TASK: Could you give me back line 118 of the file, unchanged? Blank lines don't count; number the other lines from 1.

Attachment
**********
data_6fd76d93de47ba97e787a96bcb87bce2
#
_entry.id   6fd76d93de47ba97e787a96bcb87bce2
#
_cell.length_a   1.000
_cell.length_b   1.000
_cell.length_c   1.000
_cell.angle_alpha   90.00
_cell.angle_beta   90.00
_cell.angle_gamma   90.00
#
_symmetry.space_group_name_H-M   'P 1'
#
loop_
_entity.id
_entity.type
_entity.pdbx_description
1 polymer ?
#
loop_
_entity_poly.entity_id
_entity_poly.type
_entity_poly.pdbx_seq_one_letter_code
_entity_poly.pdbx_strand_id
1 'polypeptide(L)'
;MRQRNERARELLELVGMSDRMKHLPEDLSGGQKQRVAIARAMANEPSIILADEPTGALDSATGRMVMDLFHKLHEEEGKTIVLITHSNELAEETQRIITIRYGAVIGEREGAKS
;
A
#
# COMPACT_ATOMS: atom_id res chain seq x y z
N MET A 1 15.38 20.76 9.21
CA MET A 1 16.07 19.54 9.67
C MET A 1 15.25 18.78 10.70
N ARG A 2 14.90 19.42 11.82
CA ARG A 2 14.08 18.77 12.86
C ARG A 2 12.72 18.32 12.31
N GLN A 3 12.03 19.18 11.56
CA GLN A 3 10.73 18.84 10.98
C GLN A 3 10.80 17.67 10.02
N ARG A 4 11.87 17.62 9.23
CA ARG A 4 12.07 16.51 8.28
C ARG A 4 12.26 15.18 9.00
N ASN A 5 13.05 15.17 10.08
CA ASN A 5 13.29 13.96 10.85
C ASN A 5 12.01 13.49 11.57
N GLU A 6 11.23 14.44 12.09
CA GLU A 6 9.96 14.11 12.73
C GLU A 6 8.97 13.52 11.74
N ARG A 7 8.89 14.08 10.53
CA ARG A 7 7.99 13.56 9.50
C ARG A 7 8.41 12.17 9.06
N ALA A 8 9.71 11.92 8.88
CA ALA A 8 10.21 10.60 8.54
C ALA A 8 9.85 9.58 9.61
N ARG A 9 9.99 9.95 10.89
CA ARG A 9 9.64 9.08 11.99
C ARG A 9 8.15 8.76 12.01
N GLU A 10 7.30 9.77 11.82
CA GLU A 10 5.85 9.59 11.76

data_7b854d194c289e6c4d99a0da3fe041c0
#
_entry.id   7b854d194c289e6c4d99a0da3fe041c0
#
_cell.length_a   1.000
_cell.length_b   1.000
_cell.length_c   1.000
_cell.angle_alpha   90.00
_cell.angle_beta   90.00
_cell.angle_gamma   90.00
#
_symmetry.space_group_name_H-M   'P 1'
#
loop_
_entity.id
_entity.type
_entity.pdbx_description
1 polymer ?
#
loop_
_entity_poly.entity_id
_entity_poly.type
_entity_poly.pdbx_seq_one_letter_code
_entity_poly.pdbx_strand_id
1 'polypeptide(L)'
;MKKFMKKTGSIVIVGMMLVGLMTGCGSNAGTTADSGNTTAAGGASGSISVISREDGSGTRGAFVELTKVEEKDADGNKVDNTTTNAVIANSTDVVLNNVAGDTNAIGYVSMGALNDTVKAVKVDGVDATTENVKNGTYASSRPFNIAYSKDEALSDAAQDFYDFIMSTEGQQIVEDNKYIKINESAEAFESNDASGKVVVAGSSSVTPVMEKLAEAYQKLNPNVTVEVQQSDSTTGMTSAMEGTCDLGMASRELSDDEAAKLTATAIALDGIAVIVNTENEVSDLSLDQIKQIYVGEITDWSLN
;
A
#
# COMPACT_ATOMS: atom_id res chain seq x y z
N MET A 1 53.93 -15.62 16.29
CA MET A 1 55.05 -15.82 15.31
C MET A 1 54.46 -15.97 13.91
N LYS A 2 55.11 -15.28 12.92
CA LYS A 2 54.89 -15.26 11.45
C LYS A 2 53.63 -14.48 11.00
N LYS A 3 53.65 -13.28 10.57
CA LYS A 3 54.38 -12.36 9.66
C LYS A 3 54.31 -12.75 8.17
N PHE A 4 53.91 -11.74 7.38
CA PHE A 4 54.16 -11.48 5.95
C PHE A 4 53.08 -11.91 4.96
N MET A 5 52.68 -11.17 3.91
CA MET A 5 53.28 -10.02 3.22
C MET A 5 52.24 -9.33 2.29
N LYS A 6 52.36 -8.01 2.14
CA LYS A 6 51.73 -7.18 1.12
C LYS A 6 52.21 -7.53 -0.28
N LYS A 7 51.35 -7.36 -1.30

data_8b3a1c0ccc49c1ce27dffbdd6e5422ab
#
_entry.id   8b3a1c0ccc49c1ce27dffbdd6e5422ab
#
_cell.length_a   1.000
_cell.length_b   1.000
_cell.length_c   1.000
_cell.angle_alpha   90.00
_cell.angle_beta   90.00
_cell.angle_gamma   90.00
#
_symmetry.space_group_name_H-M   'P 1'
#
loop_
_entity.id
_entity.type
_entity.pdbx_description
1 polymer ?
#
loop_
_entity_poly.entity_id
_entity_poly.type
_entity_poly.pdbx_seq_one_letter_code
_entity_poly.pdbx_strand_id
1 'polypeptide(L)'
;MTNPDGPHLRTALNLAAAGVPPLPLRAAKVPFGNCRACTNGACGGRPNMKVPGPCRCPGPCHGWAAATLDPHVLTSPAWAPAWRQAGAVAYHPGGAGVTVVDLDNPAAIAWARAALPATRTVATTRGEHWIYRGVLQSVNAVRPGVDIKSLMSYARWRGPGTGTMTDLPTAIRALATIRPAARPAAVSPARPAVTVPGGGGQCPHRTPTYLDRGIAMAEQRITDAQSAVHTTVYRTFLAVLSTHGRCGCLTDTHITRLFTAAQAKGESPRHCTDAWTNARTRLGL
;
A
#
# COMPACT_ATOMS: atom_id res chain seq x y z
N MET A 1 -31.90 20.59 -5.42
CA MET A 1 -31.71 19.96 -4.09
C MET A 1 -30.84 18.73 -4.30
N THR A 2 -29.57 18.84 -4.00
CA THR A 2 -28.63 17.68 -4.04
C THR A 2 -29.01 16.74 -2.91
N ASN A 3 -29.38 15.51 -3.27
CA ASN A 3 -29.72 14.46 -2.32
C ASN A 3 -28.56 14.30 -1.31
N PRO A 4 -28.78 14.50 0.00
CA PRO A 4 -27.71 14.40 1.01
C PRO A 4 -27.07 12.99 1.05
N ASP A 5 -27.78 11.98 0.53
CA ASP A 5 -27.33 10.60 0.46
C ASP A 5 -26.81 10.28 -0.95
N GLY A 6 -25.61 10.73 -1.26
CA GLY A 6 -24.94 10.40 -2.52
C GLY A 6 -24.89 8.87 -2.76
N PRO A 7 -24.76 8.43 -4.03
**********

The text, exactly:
_cell.angle_gamma   90.00